The focus of this year’s Tokyo International Gift Show is an animal that has become a purring and recurring issue in the news recently: cats.
A variety of cat-themed products ranging from cushions and slippers to bags and saucers seems to be drawing more passionate cat lovers to stores these days.
The organizers of this year’s biannual trade show at Tokyo Big Sight, the 82nd held so far, say the highlights include a booth selling only cat-theme items, and another dedicated to traditional Japanese fabrics and materials— the first time such vendors have attended the event.
“Buyers, both from Japan and abroad, are keenly interested in cat merchandise like never before, and the exhibitors as well are always making new products,” said Yuichiro Kawatsu, a spokesman for Business Guide-Sha, Inc. which runs the show.
A record 2,729 exhibitors are at the show, which was expected to draw 200,000 visitors before it closes on Friday.
The previous Gift Show in February drew 194,764 visitors.
Takanori Mae, spokesman for cat merchandise company Neko Publishing Co., says it is attracting more and more customers in their 30s and 40s, both men and women, compared with a younger generation thought more likely to buy cat-themed goods .
“It’s usually cat owners who purchase these products,” said Mae.
“Dog lovers are usually into the particular breed of dog that they own, but people who like cats tends to like them all. I think that’s why cat merchandise is doing so well,” he said, adding that more of the animals are appearing on TV and that the cat goods trend is getting a big boost from magazines.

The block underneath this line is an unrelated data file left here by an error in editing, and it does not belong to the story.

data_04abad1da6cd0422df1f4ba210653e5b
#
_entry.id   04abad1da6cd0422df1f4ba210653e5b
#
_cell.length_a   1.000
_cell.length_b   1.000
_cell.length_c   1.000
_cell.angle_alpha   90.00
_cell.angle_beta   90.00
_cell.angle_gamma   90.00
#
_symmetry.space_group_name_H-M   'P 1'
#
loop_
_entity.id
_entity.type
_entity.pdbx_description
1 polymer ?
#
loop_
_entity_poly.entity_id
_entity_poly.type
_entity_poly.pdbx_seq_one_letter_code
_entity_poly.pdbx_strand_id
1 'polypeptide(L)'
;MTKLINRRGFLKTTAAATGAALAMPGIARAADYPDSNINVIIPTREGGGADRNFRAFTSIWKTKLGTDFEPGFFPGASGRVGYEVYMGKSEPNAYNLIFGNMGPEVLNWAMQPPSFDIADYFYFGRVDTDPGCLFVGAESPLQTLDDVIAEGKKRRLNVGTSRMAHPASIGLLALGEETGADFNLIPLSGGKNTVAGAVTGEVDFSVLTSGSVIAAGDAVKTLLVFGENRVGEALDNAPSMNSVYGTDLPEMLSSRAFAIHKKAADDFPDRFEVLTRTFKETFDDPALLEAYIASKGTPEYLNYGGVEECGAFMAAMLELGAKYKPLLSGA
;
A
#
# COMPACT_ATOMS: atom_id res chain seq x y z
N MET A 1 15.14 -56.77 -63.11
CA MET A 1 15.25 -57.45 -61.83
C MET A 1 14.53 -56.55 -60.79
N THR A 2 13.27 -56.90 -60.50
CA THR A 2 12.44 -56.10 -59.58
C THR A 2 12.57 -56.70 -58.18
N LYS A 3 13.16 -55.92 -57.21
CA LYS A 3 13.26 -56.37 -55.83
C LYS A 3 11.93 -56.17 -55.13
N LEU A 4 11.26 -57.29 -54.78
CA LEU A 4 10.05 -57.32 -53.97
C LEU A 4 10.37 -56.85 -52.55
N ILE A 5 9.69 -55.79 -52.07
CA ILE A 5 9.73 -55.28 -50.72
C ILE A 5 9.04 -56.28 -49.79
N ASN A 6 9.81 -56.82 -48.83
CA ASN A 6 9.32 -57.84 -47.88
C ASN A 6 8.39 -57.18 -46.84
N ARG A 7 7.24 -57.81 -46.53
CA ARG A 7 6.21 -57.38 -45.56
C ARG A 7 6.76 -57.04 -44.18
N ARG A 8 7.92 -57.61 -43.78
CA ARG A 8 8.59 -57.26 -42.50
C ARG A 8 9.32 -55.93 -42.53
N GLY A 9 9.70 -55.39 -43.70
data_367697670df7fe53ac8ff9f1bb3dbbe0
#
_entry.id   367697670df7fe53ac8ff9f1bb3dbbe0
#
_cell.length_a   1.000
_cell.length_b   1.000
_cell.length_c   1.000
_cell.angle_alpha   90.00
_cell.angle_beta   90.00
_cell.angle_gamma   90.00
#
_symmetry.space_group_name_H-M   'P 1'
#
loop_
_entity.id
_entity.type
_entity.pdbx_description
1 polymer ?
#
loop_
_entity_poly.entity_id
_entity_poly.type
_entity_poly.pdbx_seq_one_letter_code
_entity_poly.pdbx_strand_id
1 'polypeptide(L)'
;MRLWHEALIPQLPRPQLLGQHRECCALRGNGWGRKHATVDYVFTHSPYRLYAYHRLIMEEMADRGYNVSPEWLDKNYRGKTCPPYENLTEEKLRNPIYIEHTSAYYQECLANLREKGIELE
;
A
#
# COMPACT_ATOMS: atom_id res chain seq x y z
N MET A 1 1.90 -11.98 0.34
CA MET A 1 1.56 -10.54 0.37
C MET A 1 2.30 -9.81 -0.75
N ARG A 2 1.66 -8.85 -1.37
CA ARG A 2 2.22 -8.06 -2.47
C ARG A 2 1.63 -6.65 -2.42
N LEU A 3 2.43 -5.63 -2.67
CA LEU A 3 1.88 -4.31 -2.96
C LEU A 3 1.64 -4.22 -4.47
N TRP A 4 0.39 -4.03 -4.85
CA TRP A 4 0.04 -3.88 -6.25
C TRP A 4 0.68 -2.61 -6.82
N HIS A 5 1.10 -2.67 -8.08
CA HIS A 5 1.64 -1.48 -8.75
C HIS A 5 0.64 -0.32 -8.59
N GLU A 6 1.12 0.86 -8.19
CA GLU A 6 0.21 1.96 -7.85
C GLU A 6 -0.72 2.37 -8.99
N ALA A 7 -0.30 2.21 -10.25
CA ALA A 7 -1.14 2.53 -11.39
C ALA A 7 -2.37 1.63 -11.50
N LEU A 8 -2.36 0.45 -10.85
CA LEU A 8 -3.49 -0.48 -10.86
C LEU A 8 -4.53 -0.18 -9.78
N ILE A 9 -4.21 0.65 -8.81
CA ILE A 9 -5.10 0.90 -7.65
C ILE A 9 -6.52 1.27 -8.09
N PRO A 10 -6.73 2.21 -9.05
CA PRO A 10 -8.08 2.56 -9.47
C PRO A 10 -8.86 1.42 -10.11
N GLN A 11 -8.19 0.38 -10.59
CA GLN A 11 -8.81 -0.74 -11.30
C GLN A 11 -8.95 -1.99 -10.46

Islands that are home to large populations of cats, such as Ogijima in Kagawa Prefecture, have recently become tourist spots, and several photo exhibitions on cats have been held nationwide over the past few years.
Another highlight of the show was the preview of the Sozai-Ten (materials exhibition), which will officially debut at the 83rd show next February.
It will exhibit traditional Japanese products such as silk fabrics, washi (traditional handmade paper), cotton textiles that can be used to make craft objects, and Japanese-made ceramics.
“It was usually smaller shops and artists” who attended and purchased these materials, “but we aimed to reach out to businesses in other fields including construction and renovation companies,” said Kawatsu.
One of the exhibitors, Shun Hatta, showed off handmade kumihimo (braided silk strings) made by his Kyoto-based company Showen Kumihimo.
“This exhibition is interesting because what we display could be just raw material, like our kumihimo. Since we are selling raw materials, we could advise on the best way for the product to be used,” he said.
Hatta also said the exhibit is providing a good chance to showcase that the string itself is attractive just itself.
Meanwhile, to support the recovery from the 2016 Kumamoto earthquake, a special section was dedicated to shops and products from Kumamoto Prefecture.
Although the fair is a place for business opportunities and negotiations, local food and merchandise, including soft-toy versions of the prefecture’s famous mascot, Kumamon, were sold on site.
“The best we could do to support the citizens of Kumamoto was to help out with distribution. By featuring local products in a special booth, we hoped we could revitalize the local economy, even if only a little bit,” Kawatsu said.
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